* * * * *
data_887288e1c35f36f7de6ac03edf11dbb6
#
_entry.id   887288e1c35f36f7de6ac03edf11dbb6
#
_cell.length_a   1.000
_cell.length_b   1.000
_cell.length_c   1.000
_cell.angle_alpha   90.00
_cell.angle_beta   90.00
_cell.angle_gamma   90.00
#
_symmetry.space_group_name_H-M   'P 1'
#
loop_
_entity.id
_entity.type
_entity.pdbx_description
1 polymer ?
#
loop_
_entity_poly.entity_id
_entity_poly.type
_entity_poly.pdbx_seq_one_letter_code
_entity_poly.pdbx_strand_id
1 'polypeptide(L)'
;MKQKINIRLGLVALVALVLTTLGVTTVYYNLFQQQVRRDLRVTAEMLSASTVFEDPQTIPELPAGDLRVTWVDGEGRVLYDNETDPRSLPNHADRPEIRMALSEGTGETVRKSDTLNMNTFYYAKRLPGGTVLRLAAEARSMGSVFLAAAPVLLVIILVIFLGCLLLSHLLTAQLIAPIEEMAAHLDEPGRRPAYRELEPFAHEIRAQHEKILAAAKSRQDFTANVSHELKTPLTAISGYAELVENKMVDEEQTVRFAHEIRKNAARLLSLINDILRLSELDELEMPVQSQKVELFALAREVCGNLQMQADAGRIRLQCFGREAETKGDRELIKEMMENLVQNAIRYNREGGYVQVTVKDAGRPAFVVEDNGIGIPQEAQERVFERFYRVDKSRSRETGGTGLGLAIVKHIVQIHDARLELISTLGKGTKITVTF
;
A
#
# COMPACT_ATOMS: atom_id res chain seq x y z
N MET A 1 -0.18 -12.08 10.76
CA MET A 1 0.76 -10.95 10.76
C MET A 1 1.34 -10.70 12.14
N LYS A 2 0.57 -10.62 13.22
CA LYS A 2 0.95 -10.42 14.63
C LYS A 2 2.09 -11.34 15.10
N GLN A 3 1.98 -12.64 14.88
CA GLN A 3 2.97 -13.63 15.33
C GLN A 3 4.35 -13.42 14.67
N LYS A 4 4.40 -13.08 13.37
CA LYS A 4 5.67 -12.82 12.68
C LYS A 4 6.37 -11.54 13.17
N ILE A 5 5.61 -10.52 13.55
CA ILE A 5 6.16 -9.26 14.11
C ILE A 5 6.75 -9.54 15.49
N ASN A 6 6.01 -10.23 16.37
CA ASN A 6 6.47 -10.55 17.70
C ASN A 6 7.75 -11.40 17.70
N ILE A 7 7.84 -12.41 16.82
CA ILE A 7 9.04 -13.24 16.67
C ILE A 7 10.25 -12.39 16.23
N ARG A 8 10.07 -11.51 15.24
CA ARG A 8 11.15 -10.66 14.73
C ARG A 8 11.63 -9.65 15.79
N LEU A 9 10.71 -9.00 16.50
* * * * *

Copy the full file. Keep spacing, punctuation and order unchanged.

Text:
data_887288e1c35f36f7de6ac03edf11dbb6
#
_entry.id   887288e1c35f36f7de6ac03edf11dbb6
#
_cell.length_a   1.000
_cell.length_b   1.000
_cell.length_c   1.000
_cell.angle_alpha   90.00
_cell.angle_beta   90.00
_cell.angle_gamma   90.00
#
_symmetry.space_group_name_H-M   'P 1'
#
loop_
_entity.id
_entity.type
_entity.pdbx_description
1 polymer ?
#
loop_
_entity_poly.entity_id
_entity_poly.type
_entity_poly.pdbx_seq_one_letter_code
_entity_poly.pdbx_strand_id
1 'polypeptide(L)'
;MKQKINIRLGLVALVALVLTTLGVTTVYYNLFQQQVRRDLRVTAEMLSASTVFEDPQTIPELPAGDLRVTWVDGEGRVLYDNETDPRSLPNHADRPEIRMALSEGTGETVRKSDTLNMNTFYYAKRLPGGTVLRLAAEARSMGSVFLAAAPVLLVIILVIFLGCLLLSHLLTAQLIAPIEEMAAHLDEPGRRPAYRELEPFAHEIRAQHEKILAAAKSRQDFTANVSHELKTPLTAISGYAELVENKMVDEEQTVRFAHEIRKNAARLLSLINDILRLSELDELEMPVQSQKVELFALAREVCGNLQMQADAGRIRLQCFGREAETKGDRELIKEMMENLVQNAIRYNREGGYVQVTVKDAGRPAFVVEDNGIGIPQEAQERVFERFYRVDKSRSRETGGTGLGLAIVKHIVQIHDARLELISTLGKGTKITVTF
;
A
#
# COMPACT_ATOMS: atom_id res chain seq x y z
N MET A 1 -0.18 -12.08 10.76
CA MET A 1 0.76 -10.95 10.76
C MET A 1 1.34 -10.70 12.14
N LYS A 2 0.57 -10.62 13.22
CA LYS A 2 0.95 -10.42 14.63
C LYS A 2 2.09 -11.34 15.10
N GLN A 3 1.98 -12.64 14.88
CA GLN A 3 2.97 -13.63 15.33
C GLN A 3 4.35 -13.42 14.67
N LYS A 4 4.40 -13.08 13.37
CA LYS A 4 5.67 -12.82 12.68
C LYS A 4 6.37 -11.54 13.17
N ILE A 5 5.61 -10.52 13.55
CA ILE A 5 6.16 -9.26 14.11
C ILE A 5 6.75 -9.54 15.49
N ASN A 6 6.01 -10.23 16.37
CA ASN A 6 6.47 -10.55 17.70
C ASN A 6 7.75 -11.40 17.70
N ILE A 7 7.84 -12.41 16.82
CA ILE A 7 9.04 -13.24 16.67
C ILE A 7 10.25 -12.39 16.23
N ARG A 8 10.07 -11.51 15.24
CA ARG A 8 11.15 -10.66 14.73
C ARG A 8 11.63 -9.65 15.79
N LEU A 9 10.71 -9.00 16.50